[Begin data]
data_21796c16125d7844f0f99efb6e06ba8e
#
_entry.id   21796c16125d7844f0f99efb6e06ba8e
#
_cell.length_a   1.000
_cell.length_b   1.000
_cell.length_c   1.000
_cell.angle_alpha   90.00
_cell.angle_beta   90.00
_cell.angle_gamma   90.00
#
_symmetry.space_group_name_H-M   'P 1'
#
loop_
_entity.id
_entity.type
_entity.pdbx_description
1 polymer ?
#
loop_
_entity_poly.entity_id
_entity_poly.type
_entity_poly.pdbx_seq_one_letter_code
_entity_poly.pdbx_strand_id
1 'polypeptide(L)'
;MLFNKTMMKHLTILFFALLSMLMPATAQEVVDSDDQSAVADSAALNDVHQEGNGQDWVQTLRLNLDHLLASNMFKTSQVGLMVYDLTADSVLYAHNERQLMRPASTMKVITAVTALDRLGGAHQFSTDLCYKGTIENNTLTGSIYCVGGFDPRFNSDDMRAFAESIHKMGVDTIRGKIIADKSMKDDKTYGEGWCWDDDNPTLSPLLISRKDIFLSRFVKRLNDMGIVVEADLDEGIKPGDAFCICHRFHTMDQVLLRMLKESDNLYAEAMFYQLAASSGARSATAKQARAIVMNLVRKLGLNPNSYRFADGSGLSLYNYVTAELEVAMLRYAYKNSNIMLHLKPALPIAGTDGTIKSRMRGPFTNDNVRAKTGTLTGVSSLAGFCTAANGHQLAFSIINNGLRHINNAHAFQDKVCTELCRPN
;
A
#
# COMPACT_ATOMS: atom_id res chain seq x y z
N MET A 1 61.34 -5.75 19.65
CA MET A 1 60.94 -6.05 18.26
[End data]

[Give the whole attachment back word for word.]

data_21796c16125d7844f0f99efb6e06ba8e
#
_entry.id   21796c16125d7844f0f99efb6e06ba8e
#
_cell.length_a   1.000
_cell.length_b   1.000
_cell.length_c   1.000
_cell.angle_alpha   90.00
_cell.angle_beta   90.00
_cell.angle_gamma   90.00
#
_symmetry.space_group_name_H-M   'P 1'
#
loop_
_entity.id
_entity.type
_entity.pdbx_description
1 polymer ?
#
loop_
_entity_poly.entity_id
_entity_poly.type
_entity_poly.pdbx_seq_one_letter_code
_entity_poly.pdbx_strand_id
1 'polypeptide(L)'
;MLFNKTMMKHLTILFFALLSMLMPATAQEVVDSDDQSAVADSAALNDVHQEGNGQDWVQTLRLNLDHLLASNMFKTSQVGLMVYDLTADSVLYAHNERQLMRPASTMKVITAVTALDRLGGAHQFSTDLCYKGTIENNTLTGSIYCVGGFDPRFNSDDMRAFAESIHKMGVDTIRGKIIADKSMKDDKTYGEGWCWDDDNPTLSPLLISRKDIFLSRFVKRLNDMGIVVEADLDEGIKPGDAFCICHRFHTMDQVLLRMLKESDNLYAEAMFYQLAASSGARSATAKQARAIVMNLVRKLGLNPNSYRFADGSGLSLYNYVTAELEVAMLRYAYKNSNIMLHLKPALPIAGTDGTIKSRMRGPFTNDNVRAKTGTLTGVSSLAGFCTAANGHQLAFSIINNGLRHINNAHAFQDKVCTELCRPN
;
A
#
# COMPACT_ATOMS: atom_id res chain seq x y z
N MET A 1 61.34 -5.75 19.65
CA MET A 1 60.94 -6.05 18.26